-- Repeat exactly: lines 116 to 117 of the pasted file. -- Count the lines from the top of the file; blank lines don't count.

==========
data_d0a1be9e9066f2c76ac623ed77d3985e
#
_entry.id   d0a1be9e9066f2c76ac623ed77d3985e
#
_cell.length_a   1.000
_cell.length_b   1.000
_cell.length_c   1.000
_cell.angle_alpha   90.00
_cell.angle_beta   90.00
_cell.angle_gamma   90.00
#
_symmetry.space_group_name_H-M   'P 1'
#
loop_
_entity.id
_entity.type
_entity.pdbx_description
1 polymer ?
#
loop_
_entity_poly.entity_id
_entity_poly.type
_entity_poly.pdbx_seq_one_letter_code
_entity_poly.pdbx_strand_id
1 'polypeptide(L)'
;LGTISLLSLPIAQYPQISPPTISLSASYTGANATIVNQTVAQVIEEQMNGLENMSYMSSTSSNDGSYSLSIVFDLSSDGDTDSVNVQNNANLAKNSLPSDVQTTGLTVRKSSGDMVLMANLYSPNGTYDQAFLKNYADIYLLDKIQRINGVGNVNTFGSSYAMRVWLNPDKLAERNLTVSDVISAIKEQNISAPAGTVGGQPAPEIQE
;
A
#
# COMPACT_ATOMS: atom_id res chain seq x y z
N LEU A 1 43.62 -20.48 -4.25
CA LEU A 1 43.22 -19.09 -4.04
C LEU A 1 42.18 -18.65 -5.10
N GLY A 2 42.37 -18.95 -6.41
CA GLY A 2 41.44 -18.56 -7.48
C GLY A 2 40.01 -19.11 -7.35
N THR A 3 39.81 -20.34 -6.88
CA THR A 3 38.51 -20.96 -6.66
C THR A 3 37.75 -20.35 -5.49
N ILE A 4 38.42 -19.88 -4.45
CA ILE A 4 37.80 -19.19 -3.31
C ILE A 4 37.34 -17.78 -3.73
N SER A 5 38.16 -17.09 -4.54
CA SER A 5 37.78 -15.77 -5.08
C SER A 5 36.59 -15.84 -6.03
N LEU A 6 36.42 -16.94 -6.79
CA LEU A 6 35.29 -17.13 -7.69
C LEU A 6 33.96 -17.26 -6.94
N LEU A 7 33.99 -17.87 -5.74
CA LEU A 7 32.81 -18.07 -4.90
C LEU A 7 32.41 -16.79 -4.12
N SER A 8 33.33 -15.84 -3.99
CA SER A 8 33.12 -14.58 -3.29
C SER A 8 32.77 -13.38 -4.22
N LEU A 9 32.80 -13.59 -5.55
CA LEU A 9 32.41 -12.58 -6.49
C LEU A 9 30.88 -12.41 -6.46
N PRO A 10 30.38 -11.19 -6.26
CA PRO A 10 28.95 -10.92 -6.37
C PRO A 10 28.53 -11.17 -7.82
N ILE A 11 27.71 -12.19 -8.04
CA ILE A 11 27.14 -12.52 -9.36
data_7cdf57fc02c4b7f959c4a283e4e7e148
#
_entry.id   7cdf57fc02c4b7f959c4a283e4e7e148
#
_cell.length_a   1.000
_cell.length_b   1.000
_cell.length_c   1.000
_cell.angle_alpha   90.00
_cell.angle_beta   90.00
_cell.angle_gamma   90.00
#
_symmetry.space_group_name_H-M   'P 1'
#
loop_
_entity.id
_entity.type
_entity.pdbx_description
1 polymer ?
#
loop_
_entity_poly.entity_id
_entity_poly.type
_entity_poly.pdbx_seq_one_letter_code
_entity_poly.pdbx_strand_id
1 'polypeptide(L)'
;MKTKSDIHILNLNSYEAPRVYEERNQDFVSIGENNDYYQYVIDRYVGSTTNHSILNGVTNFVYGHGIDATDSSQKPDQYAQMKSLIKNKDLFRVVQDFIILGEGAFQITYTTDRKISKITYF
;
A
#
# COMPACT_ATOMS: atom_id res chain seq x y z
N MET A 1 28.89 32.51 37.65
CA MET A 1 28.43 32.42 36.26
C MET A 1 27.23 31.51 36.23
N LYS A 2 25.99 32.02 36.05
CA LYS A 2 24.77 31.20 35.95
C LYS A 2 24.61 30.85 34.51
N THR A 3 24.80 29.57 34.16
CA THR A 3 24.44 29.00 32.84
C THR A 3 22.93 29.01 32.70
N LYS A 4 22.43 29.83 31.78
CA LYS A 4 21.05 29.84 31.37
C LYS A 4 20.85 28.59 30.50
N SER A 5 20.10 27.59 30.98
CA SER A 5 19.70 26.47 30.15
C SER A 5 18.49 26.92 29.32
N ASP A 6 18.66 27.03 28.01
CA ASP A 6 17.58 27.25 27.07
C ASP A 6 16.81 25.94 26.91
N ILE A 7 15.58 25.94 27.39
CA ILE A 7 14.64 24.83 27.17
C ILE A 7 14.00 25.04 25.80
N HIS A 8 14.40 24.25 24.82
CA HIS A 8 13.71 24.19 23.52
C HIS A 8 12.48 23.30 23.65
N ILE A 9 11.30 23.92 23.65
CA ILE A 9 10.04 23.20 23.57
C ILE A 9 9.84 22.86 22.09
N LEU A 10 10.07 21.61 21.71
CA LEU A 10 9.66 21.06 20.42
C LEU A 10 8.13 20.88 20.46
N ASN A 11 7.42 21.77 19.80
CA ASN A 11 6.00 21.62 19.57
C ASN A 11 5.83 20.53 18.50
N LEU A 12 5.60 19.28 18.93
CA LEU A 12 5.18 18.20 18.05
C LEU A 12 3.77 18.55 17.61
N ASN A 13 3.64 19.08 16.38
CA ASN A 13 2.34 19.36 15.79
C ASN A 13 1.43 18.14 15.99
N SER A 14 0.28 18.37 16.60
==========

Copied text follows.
C HIS A 8 12.48 23.30 23.65
N ILE A 9 11.30 23.92 23.65